Jai Shah 5 Forces

Analysis of the five forces 1 threat of new entrants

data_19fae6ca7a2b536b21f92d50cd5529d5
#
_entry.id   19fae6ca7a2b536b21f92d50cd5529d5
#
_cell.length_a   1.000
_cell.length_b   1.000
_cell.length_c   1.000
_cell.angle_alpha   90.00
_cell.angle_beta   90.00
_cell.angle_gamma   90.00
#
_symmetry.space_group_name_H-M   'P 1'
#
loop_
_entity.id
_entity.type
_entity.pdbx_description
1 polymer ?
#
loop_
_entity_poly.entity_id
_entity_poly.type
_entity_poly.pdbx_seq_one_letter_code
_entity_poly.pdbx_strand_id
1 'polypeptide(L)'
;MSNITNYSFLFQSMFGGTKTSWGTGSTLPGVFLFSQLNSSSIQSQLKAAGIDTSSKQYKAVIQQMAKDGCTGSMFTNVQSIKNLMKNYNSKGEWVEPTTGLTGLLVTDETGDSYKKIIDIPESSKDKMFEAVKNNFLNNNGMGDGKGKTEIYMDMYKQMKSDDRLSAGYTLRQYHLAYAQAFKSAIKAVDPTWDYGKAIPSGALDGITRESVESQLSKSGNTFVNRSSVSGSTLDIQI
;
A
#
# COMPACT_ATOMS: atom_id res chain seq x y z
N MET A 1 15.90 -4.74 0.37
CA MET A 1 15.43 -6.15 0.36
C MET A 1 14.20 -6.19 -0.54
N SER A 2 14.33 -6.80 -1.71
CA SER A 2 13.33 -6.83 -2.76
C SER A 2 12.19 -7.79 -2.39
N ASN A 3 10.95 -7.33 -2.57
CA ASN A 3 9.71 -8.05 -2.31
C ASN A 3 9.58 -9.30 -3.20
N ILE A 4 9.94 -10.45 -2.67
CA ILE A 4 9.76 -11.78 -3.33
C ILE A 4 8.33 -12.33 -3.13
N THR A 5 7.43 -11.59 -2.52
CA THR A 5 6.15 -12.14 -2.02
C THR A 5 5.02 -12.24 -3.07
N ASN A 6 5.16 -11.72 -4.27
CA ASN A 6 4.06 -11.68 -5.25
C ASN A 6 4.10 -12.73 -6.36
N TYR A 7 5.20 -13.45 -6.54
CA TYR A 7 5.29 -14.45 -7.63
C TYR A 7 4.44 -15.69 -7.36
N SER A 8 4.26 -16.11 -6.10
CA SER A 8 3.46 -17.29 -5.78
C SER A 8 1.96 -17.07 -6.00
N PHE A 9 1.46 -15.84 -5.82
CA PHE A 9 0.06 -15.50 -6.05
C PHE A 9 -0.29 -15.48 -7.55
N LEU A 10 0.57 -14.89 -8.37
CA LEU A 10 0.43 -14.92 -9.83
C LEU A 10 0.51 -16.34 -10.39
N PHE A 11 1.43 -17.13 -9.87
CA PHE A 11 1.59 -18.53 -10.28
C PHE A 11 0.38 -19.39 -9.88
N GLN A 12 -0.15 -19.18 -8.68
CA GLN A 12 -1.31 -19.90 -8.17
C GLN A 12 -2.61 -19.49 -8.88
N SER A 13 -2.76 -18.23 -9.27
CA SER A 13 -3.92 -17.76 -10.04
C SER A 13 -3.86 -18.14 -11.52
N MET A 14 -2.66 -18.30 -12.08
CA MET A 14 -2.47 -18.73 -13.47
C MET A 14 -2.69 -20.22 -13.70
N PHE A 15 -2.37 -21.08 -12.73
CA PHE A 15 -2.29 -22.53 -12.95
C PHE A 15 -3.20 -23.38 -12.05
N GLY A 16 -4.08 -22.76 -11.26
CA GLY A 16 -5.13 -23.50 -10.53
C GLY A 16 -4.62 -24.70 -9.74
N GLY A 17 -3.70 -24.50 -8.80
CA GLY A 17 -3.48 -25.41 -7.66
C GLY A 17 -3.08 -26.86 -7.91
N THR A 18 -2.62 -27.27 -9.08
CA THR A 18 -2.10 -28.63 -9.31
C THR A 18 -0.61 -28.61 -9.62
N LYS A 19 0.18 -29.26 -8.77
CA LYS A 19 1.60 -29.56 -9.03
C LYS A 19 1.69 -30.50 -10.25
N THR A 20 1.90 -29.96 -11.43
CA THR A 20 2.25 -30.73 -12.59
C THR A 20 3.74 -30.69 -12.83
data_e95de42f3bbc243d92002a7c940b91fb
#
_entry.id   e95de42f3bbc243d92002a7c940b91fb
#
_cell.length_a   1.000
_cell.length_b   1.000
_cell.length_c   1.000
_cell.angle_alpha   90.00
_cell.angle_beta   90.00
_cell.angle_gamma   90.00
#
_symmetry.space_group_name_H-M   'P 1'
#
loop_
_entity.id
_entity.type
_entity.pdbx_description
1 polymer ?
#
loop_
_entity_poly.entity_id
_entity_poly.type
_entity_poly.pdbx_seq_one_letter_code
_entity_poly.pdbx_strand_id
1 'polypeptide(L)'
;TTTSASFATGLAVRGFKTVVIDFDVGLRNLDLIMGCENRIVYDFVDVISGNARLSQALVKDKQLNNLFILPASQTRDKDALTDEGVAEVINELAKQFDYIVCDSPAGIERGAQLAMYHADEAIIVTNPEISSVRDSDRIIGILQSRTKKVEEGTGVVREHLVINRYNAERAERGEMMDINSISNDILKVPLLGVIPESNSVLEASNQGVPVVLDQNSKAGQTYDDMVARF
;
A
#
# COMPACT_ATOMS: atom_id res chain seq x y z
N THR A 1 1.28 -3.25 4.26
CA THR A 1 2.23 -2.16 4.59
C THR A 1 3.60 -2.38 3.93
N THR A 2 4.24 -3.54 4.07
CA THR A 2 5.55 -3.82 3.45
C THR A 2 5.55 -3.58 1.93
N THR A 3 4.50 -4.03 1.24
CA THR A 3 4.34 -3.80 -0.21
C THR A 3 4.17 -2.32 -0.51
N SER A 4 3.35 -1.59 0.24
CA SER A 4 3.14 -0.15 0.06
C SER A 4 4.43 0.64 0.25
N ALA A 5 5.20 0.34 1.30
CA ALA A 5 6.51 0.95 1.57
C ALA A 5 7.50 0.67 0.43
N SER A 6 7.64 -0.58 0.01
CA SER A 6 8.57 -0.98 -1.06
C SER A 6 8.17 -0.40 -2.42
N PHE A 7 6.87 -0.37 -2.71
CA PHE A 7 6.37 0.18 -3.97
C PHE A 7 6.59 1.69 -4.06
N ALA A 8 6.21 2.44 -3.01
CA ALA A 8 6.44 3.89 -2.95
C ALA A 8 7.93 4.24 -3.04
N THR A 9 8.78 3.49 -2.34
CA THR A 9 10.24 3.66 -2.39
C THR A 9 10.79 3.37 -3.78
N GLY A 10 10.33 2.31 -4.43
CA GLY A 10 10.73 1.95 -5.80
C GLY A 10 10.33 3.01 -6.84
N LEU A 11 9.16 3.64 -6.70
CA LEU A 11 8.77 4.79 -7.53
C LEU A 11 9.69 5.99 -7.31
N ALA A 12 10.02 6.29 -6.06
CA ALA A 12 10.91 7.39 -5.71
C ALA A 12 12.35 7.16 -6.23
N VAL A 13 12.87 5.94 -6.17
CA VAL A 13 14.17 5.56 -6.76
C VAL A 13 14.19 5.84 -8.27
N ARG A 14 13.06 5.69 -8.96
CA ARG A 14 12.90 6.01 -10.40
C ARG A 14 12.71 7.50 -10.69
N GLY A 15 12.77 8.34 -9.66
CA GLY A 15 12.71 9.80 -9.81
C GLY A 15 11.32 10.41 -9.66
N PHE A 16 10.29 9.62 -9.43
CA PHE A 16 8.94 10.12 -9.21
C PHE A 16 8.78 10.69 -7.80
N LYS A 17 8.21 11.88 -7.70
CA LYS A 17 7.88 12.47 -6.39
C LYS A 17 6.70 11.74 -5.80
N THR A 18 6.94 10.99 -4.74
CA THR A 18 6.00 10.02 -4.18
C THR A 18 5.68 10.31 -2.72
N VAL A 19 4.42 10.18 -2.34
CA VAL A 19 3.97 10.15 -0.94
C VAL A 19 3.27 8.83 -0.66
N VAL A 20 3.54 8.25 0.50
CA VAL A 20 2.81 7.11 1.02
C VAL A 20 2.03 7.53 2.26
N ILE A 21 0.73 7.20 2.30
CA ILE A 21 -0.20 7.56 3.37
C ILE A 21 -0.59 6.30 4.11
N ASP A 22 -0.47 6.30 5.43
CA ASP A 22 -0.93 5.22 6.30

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Unformatted text preview: cans aged 35 to 60 drink the most coffee. This is a large portion of the population, which is also more financially stable. Overall, the number of coffee drinkers has grown recently: today, 83% of American adults drink coffee, which is up by 5% from last year. (Coffee Grinds Fuel for the Nation) In the following paper, I will analyze how Porter’s Five Forces affect the specialty coffee industry and show what implications the forces have for Starbucks, a company that I will examine in the future. Analysis of the Five Forces: 1. Threat of New Entrants (Moderate) When considering the threat of new entrants, it is important to look at the barriers to entry that currently exist for potential entrants. Common features that a coffee shop must possess to be competitive in the market include free Wi- Fi, comfortable seating, a pleasant atmosphere and good service. These are easy to achieve and inexpensive, making it easier for new firms to enter the market. Depending on location, however, rent can be extremely expensive. Coffee shops tend to be located where the footfall is high, which will generally mean that the retail rent prices are also excessive. For example, the average retail rent price in Manhattan’s trendy Meatpacking District is currently valued at $373 per square foot. Though not all locations have a rent price as high as that of Manhattan, it is still considered to be the largest cost in opening a store that sells specialty coffee, as thus, acts as a large barrier to entry. (Street’s Sunny Side Costs Retailers More in Rent) Moreover, it is relatively easy for existin...
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